Art by Melissa Mead
Fall of the City
by Daniel Ausema
As Hevsen tied the new ladder together outside the workshop, his knot slipped on one rung, sliding over a tiny bulge in the wood. No big deal. No one who'd grown up in that city of ladders and clock towers would ever fall because of a loose rung. He finished the rest and secured it to the workshop doorway with a solid modified double hitch that wouldn't slip in a hundred years. Then he climbed down to his waiting spider, fired up the engine, and drove down the city's webs to enjoy the evening.
Six months later, his uncle Shaln was climbing with a box of bolts and gears and other hardware balanced in his arms. When the rung slipped, he lost control of the box, only righting it after a single nut had slid out the box's handle and fallen into the city below. Shaln himself had been in no danger. He quickly forgot the episode as he brought the hardware inside and set to work on his latest commission, a palm-sized butterfly that beat its wings in time to the ticking of the second hand in its tiny clock.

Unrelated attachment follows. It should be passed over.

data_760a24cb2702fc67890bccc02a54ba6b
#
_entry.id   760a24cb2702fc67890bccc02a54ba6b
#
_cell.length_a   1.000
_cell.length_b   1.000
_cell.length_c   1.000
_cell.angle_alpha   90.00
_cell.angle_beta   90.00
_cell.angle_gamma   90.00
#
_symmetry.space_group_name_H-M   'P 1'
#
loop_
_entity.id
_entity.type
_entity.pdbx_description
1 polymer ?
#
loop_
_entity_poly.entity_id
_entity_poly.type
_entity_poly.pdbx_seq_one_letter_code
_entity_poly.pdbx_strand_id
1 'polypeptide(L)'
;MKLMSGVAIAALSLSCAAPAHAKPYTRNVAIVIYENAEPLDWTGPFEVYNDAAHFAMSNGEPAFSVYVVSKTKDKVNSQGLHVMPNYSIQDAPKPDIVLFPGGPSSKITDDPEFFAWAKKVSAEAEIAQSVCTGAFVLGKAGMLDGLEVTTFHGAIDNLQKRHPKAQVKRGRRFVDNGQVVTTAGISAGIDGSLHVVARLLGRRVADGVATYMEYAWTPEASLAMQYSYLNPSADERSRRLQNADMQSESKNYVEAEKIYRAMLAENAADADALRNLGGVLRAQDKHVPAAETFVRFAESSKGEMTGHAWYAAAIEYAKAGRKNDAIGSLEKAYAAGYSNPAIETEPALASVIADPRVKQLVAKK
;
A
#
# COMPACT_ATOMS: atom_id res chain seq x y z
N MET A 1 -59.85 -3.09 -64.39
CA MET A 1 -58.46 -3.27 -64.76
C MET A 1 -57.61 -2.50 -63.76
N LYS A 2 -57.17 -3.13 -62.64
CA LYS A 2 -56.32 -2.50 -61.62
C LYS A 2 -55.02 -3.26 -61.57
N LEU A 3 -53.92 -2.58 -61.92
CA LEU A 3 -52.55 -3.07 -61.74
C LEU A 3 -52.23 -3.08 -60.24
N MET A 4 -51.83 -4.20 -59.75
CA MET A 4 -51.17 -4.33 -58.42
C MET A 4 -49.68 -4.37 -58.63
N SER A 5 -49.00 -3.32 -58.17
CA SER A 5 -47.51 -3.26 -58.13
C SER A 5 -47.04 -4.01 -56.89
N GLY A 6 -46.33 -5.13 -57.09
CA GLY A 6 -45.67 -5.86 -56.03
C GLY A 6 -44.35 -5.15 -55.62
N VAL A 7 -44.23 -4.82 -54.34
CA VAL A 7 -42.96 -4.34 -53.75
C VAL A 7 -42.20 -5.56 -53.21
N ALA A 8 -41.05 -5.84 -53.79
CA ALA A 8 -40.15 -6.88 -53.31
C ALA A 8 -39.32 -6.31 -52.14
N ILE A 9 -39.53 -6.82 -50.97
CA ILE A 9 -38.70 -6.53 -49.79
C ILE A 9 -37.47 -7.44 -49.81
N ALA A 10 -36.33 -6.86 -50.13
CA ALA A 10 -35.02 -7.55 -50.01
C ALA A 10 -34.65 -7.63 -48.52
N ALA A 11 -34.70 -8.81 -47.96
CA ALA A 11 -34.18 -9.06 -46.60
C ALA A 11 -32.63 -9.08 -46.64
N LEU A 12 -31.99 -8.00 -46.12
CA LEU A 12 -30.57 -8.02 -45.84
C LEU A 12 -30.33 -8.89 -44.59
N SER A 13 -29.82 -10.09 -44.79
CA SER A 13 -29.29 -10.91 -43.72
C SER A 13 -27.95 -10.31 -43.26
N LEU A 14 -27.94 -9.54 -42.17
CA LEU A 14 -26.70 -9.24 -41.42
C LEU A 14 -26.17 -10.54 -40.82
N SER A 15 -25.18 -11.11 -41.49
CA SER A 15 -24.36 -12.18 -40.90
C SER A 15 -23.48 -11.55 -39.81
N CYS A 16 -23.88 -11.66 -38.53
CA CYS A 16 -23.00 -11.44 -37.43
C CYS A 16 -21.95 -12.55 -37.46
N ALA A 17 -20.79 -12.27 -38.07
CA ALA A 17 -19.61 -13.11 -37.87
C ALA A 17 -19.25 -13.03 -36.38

The nut dropped into the engine of a spider. There it rested for days. The driver, one Beeshenai, followed his usual commute from his home out on the outer edges of the city to his work in the center, where the webs converged into a knot of spider traffic. When Beeshenai was rushing to work one day and stuck on a slow-moving web, he chose to make a jolting jump across a wide gap to another web. Mid-leap, the nut slipped down into the leg gears, and one leg, which should have lightly grabbed the new web, instead tore forcefully through several strands before catching. Beezhanai noticed the jerky landing, but didn't realize its cause. He sped away toward the next jump.